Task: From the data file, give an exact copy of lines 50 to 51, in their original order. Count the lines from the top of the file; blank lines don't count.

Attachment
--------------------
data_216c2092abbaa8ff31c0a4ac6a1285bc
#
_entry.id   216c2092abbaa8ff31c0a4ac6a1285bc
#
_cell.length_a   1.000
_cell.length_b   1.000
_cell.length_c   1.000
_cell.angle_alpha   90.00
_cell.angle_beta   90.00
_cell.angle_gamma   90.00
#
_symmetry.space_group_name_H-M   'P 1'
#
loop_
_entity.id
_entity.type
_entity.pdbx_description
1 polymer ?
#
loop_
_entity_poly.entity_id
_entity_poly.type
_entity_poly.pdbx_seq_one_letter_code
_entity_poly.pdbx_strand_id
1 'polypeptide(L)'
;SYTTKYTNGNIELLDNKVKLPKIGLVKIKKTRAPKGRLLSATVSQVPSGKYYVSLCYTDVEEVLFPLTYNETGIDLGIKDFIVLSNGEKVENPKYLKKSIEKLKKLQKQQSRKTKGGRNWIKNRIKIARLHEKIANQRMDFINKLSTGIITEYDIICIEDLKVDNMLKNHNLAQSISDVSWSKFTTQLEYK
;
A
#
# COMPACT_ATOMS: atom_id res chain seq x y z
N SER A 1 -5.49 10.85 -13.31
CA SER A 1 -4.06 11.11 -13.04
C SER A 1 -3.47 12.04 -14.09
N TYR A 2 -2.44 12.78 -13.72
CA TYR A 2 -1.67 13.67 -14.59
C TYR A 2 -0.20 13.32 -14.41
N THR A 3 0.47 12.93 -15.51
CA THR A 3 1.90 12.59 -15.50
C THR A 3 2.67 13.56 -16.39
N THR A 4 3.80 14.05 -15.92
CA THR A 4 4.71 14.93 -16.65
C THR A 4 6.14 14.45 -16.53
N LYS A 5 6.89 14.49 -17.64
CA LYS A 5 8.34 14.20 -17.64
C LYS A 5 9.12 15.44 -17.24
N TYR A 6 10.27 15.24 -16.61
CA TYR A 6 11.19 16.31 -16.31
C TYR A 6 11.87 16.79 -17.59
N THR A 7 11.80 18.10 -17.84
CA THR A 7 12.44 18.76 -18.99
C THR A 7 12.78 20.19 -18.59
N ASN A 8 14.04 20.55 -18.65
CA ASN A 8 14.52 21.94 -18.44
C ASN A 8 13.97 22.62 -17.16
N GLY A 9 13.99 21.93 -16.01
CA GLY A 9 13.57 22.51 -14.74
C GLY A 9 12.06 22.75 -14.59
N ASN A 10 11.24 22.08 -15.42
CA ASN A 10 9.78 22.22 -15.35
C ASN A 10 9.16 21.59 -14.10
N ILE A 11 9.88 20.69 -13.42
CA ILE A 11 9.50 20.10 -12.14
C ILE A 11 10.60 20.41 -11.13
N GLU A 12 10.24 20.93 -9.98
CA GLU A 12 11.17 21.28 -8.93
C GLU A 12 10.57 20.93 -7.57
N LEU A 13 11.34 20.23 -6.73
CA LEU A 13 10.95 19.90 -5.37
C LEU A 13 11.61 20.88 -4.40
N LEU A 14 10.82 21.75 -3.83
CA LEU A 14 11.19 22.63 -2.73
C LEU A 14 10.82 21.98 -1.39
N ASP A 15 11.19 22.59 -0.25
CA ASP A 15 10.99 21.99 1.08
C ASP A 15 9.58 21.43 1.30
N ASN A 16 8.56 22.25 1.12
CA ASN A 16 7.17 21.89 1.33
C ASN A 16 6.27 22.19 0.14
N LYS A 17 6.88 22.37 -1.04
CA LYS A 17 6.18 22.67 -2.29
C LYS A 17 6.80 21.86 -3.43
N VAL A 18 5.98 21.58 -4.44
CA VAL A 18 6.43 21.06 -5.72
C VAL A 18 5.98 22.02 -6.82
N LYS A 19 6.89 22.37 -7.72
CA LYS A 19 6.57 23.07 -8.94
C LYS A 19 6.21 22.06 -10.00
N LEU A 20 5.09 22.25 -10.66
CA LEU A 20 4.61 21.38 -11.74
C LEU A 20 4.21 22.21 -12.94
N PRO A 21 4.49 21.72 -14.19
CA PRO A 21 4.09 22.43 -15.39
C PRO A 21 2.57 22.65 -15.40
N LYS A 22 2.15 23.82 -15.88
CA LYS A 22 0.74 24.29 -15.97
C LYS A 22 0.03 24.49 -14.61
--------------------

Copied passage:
CA THR A 7 12.44 18.76 -18.99
C THR A 7 12.78 20.19 -18.59